Article I, Section 3, Clause 6:
The Senate shall have the sole Power to try all Impeachments. When sitting for that Purpose, they shall be on Oath or Affirmation. When the President of the United States is tried, the Chief Justice shall preside: And no Person shall be convicted without the Concurrence of two thirds of the Members present.
Just as the Constitution vests the House with “sole” 1 authority to impeach government officials,2 it entrusts the Senate with the “sole” power to try impeachments.3 And just as the Constitution authorizes the House to establish its own procedures, including for impeachments, it empowers the Senate to determine its own rules for impeachment trial proceedings.4 The Senate’s impeachment rules have remained largely the same since their adoption during the trial of President Andrew Johnson.5 However, while most impeachment trials were historically conducted on the Senate floor with the entire Senate participating, the Senate adopted Rule XI in 1935, which permits a committee to take evidence during impeachment trials.6 This rule was first implemented in the trial of Judge Claiborne in 1986; and the contemporary practice, at least with respect to the more common impeachment of federal judges, is for the Senate to appoint a special trial committee to receive and report evidence.7 After issuance of a report, the full Senate then convenes to consider the report; and after a closed deliberative session, publicly votes on the impeachment articles. The immediate effect of conviction upon an article of impeachment is removal from office,8 although the Senate may subsequently vote on whether the official shall be disqualified from again holding an office of public trust under the United States.9 If future disqualification from office is pursued, a simple majority vote by the Senate is required.10
Because impeachment is a political process largely unchecked by the judiciary, the role of the Senate in impeachment proceedings is primarily determined by historical practice, rather than judicial interpretation.11 Examination of the Senate’s practices is thus central to understanding the Constitution’s provision granting that body power to conduct impeachment trials.
- The Constitution contains a number of provisions that are relevant to the impeachment of federal officials. Article I, Section 2, Clause 5 grants the sole power of impeachment to the House of Representatives; Article I, Section 3, Clause 6 assigns the Senate sole responsibility to try impeachments; Article I, Section 3, Clause 7 provides that the sanctions for an impeached and convicted individual are limited to removal from office and potentially a bar from holding future office, but an impeachment proceeding does not preclude criminal liability; Article II, Section 2, Clause 1 provides that the President enjoys the pardon power, but it does not extend to cases of impeachment; and Article II, Section 4 defines which officials are subject to impeachment and what kinds of misconduct constitute impeachable behavior. Article III does not mention impeachment expressly, but Section 1, which establishes that federal judges shall hold their seats during good behavior, is widely understood to provide the unique nature of judicial tenure. And Article III, Section 2, Clause 3 provides that trials, “except in Cases of Impeachment, shall be by jury.”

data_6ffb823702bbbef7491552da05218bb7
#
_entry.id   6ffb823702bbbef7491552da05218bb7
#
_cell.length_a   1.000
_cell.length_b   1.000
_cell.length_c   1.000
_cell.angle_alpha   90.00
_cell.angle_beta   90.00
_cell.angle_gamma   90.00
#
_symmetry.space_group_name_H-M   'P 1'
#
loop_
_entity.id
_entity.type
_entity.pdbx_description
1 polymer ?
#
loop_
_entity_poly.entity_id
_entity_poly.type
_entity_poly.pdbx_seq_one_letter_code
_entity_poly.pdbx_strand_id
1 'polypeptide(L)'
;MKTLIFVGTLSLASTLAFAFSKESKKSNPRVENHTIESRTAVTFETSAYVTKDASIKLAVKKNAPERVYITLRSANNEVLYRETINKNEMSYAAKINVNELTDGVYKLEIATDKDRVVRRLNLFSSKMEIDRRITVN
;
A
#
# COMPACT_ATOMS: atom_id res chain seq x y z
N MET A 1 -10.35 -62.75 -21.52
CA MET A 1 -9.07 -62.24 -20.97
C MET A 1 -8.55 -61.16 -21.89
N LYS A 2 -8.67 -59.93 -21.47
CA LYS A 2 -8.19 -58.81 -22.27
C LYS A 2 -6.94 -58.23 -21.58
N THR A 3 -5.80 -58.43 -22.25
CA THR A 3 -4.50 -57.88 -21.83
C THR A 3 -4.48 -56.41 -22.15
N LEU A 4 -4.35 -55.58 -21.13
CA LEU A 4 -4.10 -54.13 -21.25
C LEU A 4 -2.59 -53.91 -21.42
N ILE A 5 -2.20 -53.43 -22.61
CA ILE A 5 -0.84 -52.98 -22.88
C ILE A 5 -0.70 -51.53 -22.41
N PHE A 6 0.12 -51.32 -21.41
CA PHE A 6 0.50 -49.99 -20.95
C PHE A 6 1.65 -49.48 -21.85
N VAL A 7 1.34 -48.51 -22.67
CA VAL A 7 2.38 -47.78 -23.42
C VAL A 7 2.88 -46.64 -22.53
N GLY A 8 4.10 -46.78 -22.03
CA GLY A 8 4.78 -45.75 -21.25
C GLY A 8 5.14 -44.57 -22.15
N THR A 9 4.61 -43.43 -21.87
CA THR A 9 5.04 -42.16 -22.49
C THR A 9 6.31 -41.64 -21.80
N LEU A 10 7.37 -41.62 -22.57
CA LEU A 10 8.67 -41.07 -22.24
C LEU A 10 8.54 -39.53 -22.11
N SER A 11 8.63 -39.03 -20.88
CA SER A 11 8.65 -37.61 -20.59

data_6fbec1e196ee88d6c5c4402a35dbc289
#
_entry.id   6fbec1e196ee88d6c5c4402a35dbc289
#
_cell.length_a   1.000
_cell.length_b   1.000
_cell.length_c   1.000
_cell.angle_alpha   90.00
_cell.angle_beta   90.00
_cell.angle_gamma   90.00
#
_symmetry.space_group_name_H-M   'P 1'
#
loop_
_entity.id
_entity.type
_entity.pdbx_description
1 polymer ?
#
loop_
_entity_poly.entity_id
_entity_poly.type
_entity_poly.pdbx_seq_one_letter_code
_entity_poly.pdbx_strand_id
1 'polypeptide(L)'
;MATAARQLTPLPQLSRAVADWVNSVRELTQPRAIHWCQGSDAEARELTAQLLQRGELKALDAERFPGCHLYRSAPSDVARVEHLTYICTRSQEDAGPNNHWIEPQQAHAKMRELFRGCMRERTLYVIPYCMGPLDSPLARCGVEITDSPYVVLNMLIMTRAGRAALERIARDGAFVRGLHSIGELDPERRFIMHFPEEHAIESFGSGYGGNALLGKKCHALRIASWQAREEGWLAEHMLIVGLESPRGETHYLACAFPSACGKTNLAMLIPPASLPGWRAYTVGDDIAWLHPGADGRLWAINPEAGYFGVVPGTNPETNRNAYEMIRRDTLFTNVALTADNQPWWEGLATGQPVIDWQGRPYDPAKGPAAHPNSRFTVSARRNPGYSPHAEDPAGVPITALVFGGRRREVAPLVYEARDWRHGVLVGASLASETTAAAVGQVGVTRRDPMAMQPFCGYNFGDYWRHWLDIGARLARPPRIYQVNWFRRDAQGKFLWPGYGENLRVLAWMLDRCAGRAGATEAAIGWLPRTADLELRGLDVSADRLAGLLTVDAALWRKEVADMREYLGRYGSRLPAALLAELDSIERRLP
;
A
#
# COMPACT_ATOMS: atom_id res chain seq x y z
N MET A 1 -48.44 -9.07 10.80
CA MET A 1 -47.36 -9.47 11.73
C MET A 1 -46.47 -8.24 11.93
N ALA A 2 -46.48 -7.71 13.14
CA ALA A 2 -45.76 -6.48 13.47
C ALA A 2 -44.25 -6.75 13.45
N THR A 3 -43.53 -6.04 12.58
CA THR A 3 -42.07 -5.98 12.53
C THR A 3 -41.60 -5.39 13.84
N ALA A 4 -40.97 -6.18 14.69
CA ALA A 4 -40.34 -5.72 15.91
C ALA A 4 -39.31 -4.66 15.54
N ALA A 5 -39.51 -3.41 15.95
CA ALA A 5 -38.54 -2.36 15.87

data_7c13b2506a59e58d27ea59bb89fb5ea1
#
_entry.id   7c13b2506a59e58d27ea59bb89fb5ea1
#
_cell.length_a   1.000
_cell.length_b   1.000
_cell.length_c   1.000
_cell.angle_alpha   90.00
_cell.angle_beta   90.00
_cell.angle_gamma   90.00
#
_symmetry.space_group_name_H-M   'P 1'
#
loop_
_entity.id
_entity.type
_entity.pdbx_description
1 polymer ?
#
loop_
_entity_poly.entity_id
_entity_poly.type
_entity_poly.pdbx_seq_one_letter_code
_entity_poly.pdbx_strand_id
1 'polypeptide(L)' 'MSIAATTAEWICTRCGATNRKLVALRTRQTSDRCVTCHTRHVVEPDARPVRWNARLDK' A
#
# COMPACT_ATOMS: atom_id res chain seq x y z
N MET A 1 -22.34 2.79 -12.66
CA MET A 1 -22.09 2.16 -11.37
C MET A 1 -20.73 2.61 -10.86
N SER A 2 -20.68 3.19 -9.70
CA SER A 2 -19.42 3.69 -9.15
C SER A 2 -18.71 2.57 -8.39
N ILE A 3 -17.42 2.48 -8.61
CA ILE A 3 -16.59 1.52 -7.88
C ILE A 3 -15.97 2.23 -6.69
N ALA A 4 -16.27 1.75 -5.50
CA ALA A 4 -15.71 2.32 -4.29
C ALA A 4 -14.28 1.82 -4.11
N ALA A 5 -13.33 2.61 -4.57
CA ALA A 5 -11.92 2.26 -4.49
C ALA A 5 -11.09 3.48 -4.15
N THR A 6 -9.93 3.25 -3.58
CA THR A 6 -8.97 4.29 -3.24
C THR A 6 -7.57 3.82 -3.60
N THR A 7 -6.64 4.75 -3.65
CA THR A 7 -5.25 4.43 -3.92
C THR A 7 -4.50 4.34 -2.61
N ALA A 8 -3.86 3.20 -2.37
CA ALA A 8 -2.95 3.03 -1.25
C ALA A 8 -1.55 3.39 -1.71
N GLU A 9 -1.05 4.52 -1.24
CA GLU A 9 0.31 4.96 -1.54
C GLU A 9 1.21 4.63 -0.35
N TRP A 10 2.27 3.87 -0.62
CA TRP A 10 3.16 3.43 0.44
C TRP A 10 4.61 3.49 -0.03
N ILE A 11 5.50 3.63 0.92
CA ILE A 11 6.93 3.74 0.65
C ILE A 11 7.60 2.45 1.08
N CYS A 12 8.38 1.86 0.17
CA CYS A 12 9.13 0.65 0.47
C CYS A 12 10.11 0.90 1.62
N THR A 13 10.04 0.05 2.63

- See discussion supra ArtI.S2.C5.1 The Power of Impeachment: Overview Impeachment Overview.
- U.S. Const. art. I, § 3, cl. 6.
- Id. § 5, cl. 2.
- See Procedure and Guidelines for Impeachment Trials in the Senate, S. Doc. No. 93-33, 99th Cong., 2d Sess. (1986); Michael J. Gerhardt, The Federal Impeachment Process: A Constitutional and Historical Analysis 33 (2000).
Impeachment: Senate Impeachment Trials, U.S. Senate, https://www.senate.gov/artandhistory/history/common/briefing/Senate_Impeachment_Role.htm (last visited Jan. 24, 2018) (citing S. Res. 242, 73d Cong. (1934)).
- See discussion infra ArtI.S3.C6.3 Senate Practices in Impeachment Impeachment Trial Practices. This practice has not been extended to presidential impeachments. See discussion infra ArtII.S4.4.8 President Bill Clinton and ArtII.S4.4.9 President Donald Trump.
- U.S. Const. art. II, § 4.
- See 3 Asher C. Hinds, Hinds’ Precedents of the House of Representatives of the United States § 2397 (1907), https://www.govinfo.gov/content/pkg/GPO-HPREC-HINDS-V3/pdf/GPO-HPREC-HINDS-V3.pdf; 6 Clarence Cannon, Cannon’s Precedents of the House of Representatives of the United States § 512 (1936), https://www.govinfo.gov/content/pkg/GPO-HPREC-CANNONS-V6/pdf/GPO-HPREC-CANNONS-V6.pdf [hereinafter Cannon].
- See 6 Cannon, supra note 9, § 512. See, e.g., 49 Cong. Rec. 1447–48 (1913) (vote to disqualify Judge Robert W. Archbald, thirty-nine yeas, thirty-five nays).
- See Nixon v. United States, 506 U.S. 224, 226 (1993); see discussion infra ArtII.S4.4.1 Impeachable Offenses: Overview Overview.